I recently wrote a blog item, Life is Like a Pilates Class, that received intelligent comment. That made my day. Any day I learn something is a good day. In response to the idea that we should hold old core values, Avastmick made this comment.
“Many of today’s problems are due to the very fact we cling (insanely) to ideas or values well past their sell by date. For Steinway see Kodak Eastman. For finance see banking systems.
Sure some ideas or values are extremely long-lived, maybe for all time. But all need to be treated like species in Nature, fitness tested against their role and ruthlessly discarded if they come up short or if something else is better suited.”
Of course! Why did I not see the implications in the original piece? I’ll give you Kodak, but I think, “new banking” is the one that will go away. There is an old theme in finance that may come back. Banking is required, banks are not. New communication and data technology has already made banking as we old guys think about it, obsolete.
While I had not previously made the distinction, and I should have, the value systems that Mick talks about are more about techniques that express underlying values. Things like energy, time, skill and imagination affect the implementation but all of these arise from values like service to the others, discipline, perseverance, self-actualization and duty to family. There are many possible ways to express those values. Only some will work.
While the deep values may change, become obsolete or more connected to current reality, they do so slowly. Even within those, as Mick suggests, change is evolutionary. Adapt or die. Like the dinosaurs, change occurs to better match conditions in the external environment. You better notice the change or else.
The duration for change varies. For technology it is quite short. For example, Amazon replaced booksellers rather more quickly than social change like gay marriage is being adopted. I believe shelf life as “Best Cellphone” is less than 90 days. How would you like to manage that business plan and supply chain?
For most things, the important point is that we adapt or die, not suddenly, but along a time line. In the adapt or die world this is a period of clarification within which the new idea or condition gradually replaces the old. In that period, it is not clear which will prevail, if either. That is why you must evaluate continuously.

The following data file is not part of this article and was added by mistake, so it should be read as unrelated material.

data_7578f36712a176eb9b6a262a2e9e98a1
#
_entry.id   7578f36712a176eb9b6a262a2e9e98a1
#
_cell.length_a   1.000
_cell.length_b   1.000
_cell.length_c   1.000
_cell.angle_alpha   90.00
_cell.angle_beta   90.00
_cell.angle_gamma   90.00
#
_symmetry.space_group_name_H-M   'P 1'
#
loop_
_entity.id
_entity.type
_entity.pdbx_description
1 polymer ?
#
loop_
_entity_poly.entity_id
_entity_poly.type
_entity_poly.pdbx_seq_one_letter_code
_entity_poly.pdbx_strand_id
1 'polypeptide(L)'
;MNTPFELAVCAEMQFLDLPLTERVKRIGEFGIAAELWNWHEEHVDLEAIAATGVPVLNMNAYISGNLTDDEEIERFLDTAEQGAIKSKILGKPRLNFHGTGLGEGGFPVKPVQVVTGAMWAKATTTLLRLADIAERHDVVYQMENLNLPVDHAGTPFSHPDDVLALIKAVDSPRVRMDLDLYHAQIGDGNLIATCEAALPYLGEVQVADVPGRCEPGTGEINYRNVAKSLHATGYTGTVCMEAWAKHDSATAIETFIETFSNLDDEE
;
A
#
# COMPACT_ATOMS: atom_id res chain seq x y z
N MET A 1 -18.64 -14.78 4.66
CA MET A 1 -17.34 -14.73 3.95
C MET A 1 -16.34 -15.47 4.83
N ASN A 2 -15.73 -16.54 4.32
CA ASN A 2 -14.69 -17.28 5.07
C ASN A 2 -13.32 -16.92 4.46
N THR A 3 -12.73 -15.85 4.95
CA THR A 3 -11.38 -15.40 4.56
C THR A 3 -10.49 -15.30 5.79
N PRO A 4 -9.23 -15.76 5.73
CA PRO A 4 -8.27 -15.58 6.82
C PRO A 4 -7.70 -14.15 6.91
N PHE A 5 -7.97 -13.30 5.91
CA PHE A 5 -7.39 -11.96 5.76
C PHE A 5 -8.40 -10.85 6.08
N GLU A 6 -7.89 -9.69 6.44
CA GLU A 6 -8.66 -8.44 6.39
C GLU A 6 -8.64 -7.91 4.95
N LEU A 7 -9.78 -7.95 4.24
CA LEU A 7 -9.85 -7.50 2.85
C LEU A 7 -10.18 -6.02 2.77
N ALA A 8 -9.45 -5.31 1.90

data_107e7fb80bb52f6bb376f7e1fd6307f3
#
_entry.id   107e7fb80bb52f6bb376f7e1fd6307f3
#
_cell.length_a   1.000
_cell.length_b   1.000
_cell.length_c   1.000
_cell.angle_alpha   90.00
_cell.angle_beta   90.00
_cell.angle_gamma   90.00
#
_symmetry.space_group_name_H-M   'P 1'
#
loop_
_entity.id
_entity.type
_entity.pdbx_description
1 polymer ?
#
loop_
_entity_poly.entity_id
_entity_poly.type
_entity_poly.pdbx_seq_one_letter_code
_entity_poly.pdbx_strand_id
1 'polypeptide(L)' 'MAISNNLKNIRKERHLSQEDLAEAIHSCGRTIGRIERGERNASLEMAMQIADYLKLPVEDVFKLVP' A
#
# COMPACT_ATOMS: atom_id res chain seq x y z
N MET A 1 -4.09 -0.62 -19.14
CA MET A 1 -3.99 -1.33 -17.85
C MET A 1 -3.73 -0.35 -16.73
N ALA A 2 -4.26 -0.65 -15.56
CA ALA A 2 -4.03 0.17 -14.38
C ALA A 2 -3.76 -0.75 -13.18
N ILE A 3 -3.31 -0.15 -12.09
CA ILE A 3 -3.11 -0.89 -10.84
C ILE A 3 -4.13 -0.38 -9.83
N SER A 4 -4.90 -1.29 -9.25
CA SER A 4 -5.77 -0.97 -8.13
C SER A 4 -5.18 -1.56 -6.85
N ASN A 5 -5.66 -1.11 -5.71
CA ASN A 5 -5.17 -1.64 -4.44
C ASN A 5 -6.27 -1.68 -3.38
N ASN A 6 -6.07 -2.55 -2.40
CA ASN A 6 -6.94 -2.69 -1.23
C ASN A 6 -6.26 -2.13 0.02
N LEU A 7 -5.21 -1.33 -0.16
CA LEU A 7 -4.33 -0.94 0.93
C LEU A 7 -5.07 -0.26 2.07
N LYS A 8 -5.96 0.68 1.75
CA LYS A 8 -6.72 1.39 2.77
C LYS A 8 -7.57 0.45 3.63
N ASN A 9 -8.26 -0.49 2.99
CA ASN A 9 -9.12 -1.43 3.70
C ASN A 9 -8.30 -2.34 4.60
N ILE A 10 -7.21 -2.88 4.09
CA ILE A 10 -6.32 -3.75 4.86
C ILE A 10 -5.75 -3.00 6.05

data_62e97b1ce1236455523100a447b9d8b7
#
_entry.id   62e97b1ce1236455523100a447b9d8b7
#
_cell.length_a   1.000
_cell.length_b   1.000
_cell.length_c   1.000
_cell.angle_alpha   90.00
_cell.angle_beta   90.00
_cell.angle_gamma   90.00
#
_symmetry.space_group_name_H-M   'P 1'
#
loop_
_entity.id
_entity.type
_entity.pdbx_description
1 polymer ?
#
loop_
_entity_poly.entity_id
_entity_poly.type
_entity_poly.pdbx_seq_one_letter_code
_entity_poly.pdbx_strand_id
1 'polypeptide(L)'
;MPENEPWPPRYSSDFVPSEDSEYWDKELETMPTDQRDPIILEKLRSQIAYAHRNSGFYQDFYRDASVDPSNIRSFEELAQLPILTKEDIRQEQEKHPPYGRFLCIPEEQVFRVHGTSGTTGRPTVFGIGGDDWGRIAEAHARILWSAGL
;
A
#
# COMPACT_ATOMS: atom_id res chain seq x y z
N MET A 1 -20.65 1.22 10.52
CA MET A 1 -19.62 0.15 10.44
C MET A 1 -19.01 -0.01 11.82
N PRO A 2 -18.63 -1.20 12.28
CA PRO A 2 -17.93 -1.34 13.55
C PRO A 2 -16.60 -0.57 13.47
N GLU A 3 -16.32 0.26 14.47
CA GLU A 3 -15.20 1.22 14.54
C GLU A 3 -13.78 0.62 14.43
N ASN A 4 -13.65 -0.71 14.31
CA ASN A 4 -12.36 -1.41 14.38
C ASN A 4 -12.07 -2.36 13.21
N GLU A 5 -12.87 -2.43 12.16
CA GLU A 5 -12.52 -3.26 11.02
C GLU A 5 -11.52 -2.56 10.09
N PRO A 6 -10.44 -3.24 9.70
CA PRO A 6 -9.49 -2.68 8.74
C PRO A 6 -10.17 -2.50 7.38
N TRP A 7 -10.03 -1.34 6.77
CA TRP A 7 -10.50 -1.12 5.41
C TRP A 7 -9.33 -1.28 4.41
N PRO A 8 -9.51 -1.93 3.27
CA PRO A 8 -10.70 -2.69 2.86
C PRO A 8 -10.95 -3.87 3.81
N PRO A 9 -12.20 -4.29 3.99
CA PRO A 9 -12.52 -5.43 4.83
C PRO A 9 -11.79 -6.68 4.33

My view, and I know it is not the only one or necessarily even the right one, is that in the early part of the clarification period it would be better to stay with the historic success than commit to the new possibility. Be aware and perhaps experiment with the new, but hold back on commitment. Much Like Mick’s approach. Continual testing of the idea.
Technological change puts pressure on old morality and law. Technology opens opportunities that our ethics and morality never had to consider before. We seem incapable of dealing with these in the short run. For example, it used to be easy to tell if someone was dead. Not so much now. Should an insurer pay the widow if she “pulled the plug.” Euthanasia is also a difficult call. So is abortion. So is retirement at 65.
A friend of my fathers has been known to say, “A pioneer is a guy with an arrow in his belly. You don’t need to be first, just be the first to be right” For things that matter to me, I would prefer the small mistake of changing too late to the big mistake of changing too soon.
Difficulties in the clarification period arise because complex new ideas do not necessarily develop in the right order. It is similar to having a large pile of intelligence information to analyze. The movie, Zero Dark Thirty displays an example of the problem. After the fact, it is clear what was important, but beforehand, it is pretty difficult.
Another example of analytic complexity. How could a flight instructor in Florida know that it was important that some of his flight students were not interested in learning how to land a large aircraft? Pretty obvious after 9-11.
I have wondered if the cure for cancer already exists, but is hidden in the vast pile of research. The right sequence of connections has not yet been made. Once they connect, they will be self-evident and people will wonder why the fools couldn’t see it sooner. If you like to be a conspiracy theorist, perhaps they already know, but the Cancer Society and the drug companies collude to hide it.
The problem can be conceptualized like this. If you have never seen a beach, could you see a single grain of sand and imagine one? Perhaps some can, but I will bet not many.
Our world is changing so quickly that we need to evolve a new analytic skill. The ability to choose quickly between old success that is failing and new success. Submerging versus emerging. Attached to that will be the new skill to quit obsolete structures sooner. By the way, quitting well is not an insignificant skill.
There is no question that information technology is coming up with better ways to process the hoard of things we know. Invest a little time in following these changes. Look forward to some very valuable outcomes in science, medicine, sociology, finance, psychology and more.
Until we have better tools and more open minds, events in the clarification period will be confusing for many of us. Be a little patient.
Thanks again Mick. AvastMick has useful change managing ideas here Take a look.
Don Shaughnessy is a retired partner in an international accounting firm and is presently with The Protectors Group, a large personal insurance, employee benefits and investment agency in Peterborough Ontario. email@example.com